Day 103, Year 3: International “Incidents” on the Beach
Date: Hari Rabu (Wednesday), Bulan Agustus 20, Pada Tahan 2008
Weather: More Flores Sunshine
Location: Sea World Anchorage, Flores Island, Nusa Tengarra Province, Indonesia

The Maumere Welcome Ceremony was held on the beach this afternoon and evening and it was an interesting affair. First we had the usual welcome by local officials presenting ikat woven scarves to one person from each country represented in the rally. I happened to be the US representative this time and I will always wear by scarf proudly. We then followed traditional dancers to the stage and seating area. The dancers were a group of women from the Watulapi Womens’s Ikat Co-operative called Bliran
Sina. The lead dancer was wonderful. We had watched her earlier in the day weaving and it was so special to then watch her twirling, yipping, and trilling while smiling widely and proudly showing her betel nut red teeth. All of the traditional villagers we have met in Indonesia chew betel nut and have red lips and teeth. All is well until they smile, and then you see the destruction caused by this habit. But back to the ceremony, we were led back to our seats and then listening to the local
politician speeches in Indonesian. We were entertained with local dancing and then dinner. We were sitting in our seats eating dinner when I heard loud voices behind us. I heard a man say, “You don’t slap my child.” And then I heard him say that again a little louder. And after the third time, there were two male cruisers in a fist fight struggling on the ground right beside me. I really couldn’t believe it. But one thing Indonesia has is plenty of military and police presence and they were
on the job right away. Mark and I were totally in shock that something like this would happen all because a two year-old made it rain sand. Keshi is a boat from Australia with an older Australian man, his younger Japanese wife, and their two-year old son. He is so cute, but a bit precocious. He had just been on the stage singing “Twinkle Twinkle” and the “ABC Song” for everyone. When he came back to the seating area, he was filling the plastic water containers we are given at all these events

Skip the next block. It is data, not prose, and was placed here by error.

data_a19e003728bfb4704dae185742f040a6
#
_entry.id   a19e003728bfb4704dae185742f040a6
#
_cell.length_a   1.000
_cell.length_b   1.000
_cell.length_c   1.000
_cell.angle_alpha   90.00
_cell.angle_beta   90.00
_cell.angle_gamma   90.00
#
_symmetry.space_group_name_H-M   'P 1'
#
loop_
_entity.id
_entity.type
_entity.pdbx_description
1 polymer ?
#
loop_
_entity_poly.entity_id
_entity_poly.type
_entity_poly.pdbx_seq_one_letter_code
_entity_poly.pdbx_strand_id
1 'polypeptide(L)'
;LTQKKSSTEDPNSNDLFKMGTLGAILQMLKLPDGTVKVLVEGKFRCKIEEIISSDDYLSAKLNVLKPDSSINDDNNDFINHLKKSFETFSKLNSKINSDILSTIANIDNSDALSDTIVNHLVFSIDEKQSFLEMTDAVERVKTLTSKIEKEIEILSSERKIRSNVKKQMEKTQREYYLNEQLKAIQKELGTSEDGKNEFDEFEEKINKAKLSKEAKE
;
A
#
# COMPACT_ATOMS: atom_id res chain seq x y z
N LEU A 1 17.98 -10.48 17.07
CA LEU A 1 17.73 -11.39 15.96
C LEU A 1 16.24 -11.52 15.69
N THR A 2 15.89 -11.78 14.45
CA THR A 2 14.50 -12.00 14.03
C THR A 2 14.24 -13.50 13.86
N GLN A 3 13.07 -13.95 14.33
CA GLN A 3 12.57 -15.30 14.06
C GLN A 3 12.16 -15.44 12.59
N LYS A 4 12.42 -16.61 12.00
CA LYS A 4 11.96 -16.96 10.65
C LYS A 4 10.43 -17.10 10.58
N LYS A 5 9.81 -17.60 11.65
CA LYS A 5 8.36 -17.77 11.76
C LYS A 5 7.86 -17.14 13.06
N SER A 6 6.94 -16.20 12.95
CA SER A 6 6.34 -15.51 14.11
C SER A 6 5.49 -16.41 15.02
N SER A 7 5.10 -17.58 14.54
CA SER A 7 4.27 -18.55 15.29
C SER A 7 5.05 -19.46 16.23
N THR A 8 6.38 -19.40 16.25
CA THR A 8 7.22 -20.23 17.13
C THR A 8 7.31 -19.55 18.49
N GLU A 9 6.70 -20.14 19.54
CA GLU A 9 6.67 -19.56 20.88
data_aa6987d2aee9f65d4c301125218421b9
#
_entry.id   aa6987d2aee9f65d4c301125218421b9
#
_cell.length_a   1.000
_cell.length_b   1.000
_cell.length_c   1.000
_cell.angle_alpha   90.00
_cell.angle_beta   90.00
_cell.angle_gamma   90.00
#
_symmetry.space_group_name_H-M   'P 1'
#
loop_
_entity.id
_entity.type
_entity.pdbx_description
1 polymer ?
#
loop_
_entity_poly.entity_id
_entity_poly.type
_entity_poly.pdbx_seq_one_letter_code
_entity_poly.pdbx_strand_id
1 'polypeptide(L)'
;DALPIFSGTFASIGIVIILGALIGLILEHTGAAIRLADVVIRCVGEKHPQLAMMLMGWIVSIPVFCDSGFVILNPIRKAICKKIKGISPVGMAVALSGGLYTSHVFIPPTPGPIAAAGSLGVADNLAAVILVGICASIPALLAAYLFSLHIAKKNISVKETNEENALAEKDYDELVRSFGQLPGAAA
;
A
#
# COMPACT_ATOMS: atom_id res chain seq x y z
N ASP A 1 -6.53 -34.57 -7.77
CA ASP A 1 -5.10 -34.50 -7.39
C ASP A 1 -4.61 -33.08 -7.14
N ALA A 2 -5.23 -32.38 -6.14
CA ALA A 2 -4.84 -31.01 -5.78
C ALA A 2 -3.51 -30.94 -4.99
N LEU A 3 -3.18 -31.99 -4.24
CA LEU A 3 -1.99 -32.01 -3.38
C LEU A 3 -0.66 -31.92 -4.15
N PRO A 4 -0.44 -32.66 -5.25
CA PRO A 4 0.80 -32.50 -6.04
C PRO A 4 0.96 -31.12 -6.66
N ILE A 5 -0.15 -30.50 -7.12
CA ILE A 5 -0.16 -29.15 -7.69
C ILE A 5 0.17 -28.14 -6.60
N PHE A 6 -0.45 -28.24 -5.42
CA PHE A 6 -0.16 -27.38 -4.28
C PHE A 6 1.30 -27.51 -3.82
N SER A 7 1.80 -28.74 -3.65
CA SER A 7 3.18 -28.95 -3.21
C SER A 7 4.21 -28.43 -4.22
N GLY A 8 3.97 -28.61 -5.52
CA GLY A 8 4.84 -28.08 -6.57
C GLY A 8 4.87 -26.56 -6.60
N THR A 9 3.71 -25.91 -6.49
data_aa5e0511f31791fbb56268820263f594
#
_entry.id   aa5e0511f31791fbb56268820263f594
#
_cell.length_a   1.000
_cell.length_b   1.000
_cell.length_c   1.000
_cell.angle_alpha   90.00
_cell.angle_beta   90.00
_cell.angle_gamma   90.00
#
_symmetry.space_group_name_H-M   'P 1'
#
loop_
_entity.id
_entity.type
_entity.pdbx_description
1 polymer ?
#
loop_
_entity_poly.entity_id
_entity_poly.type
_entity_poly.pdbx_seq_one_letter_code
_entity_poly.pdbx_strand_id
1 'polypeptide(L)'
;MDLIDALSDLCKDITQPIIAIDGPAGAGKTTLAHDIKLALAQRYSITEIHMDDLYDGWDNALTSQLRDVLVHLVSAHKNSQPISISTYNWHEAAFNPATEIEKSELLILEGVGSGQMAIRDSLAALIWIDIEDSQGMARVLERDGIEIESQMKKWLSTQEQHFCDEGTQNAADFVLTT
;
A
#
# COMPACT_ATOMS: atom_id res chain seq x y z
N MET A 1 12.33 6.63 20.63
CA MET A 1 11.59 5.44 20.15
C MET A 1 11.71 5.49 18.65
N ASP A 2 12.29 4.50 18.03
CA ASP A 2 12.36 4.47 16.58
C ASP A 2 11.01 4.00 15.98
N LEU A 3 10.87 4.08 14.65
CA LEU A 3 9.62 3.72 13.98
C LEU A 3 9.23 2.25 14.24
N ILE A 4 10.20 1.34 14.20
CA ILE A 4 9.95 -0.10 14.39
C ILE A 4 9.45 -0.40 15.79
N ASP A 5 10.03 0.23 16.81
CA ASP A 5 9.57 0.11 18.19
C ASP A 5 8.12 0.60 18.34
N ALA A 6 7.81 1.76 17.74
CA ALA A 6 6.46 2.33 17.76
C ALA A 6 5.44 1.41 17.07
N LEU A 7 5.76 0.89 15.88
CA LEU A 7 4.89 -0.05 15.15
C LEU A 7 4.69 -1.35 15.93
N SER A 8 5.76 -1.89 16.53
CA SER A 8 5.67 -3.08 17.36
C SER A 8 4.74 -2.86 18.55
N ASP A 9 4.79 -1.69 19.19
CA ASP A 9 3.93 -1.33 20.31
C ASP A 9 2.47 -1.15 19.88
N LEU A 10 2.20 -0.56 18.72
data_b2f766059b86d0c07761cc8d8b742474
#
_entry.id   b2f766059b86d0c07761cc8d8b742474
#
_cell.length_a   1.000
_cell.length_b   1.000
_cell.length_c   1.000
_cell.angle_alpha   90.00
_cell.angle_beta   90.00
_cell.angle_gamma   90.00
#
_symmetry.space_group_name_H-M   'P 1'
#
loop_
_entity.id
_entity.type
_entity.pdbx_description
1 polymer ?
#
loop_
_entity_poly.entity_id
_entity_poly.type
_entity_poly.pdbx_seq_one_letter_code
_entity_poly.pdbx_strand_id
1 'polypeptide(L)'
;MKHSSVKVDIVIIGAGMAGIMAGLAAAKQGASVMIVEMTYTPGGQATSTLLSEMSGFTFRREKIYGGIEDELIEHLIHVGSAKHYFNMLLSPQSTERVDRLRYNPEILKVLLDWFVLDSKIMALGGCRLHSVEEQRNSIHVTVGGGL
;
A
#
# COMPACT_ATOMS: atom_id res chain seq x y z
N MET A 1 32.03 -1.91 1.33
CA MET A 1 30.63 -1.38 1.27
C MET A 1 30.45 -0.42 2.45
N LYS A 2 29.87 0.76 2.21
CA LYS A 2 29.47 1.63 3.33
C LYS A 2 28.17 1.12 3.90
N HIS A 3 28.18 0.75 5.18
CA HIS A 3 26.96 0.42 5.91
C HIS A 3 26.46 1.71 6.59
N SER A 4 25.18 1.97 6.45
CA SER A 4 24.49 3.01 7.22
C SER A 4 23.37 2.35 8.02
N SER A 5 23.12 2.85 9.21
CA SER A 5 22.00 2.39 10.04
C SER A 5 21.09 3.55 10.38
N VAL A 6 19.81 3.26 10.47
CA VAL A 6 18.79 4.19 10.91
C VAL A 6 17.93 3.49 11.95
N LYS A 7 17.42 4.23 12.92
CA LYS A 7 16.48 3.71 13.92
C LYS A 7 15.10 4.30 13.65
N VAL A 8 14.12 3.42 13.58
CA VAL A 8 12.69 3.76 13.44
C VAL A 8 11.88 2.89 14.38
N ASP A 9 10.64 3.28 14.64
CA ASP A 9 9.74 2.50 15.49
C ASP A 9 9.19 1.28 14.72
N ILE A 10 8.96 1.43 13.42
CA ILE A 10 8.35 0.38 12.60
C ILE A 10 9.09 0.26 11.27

with sand and then spilling it out to make it rain. He sprinkled some sand on my feet, but I didn’t see this as a problem. Evidently a woman from France sitting behind me found it to be a problem and she took it upon herself to discipline the child. I don’t know if she really slapped him, but the father evidently thought so and that’s what caused our little international incident. The locals and a few cruiser got things under control, but I cannot imagine what the local people thought of this.
It was quite embarrassing. But the young people on the stage dealt with things quite nicely. They had been singing for us while we were eating dinner and they then invited us to come up and sing. Aki of the boat Liberty from Japan rose to the occasion and sang “Amazing Grace.” He has always seemed such a shy man, but I learned tonight that he plays the mandolin and is quite a performer. While he was singing, Loretta of CanKata of Canada came up and joined him. She has a beautiful voice and
it really helped to clear the air after the scuffle. We all then joined them in singing “You Are My Sunshine.” The young woman who was officiating all of this then invited the two young men who had been singing earlier back on stage and they sang American contemporary pop music. This is very different from anything we have seen anywhere else in Indonesia. We ended our evening by walking back down the beach to the Sail Indonesia cafĂ© and having a beer with Tina and Robert of Shirena.

Indonesia is living up to its reputation as a “different field, different grasshopper.” Each place we go is entirely different from the last place. Even the weaving changes. And there are no rules of the road here. Some people were quite upset that we were asked to check in with local official here and pay a $5US fee. It is true that the local officials seem to conjure up some way of making us go through more paperwork and pay a little more money at every port, but we don’t find that as offensive
as others. A few boats left today rather than pay the fee. It is a beautiful country, but a lot of yachties are tiring of the constant debate over what paperwork we should have to file in a port and how much, if anything, we should pay. It is difficult to play the game when the rules change as you go. So far, nothing outrageous has been asked of us. So we just hope things stay that way. We are truly enjoying the beauty of the people and the land here.

There were no international incidents on Windbird today, but there was an incident. Last night we had a diesel spill on our deck. When we got home we started the engine to charge the batteries. Mark had left on the pump that transfers fuel from one of our tanks to another and one of the tanks overflowed. The overflow goes onto the deck and this time it also dripped down into a locker just behind our navigation station. This locker houses the heater/air conditioner that we can only use when in
a port with US electrical outlets, and I use it to store flour. We tried various methods of cleaning up the spill and getting rid of the diesel smell, but unfortunately the diesel soaked through the plywood board holding the heat exchanger and the smell is going to be with us for a bit. So I guess today was just a day of incidents. Let’s hope tomorrow is incident free as we leave here and head further west across the top of Flores Island.

080820 Day 103a Flores, Indonesia–Ikat Weaving Demo
080820 Day 103b Flores, Indonesia–Maumere Welcome Ceremony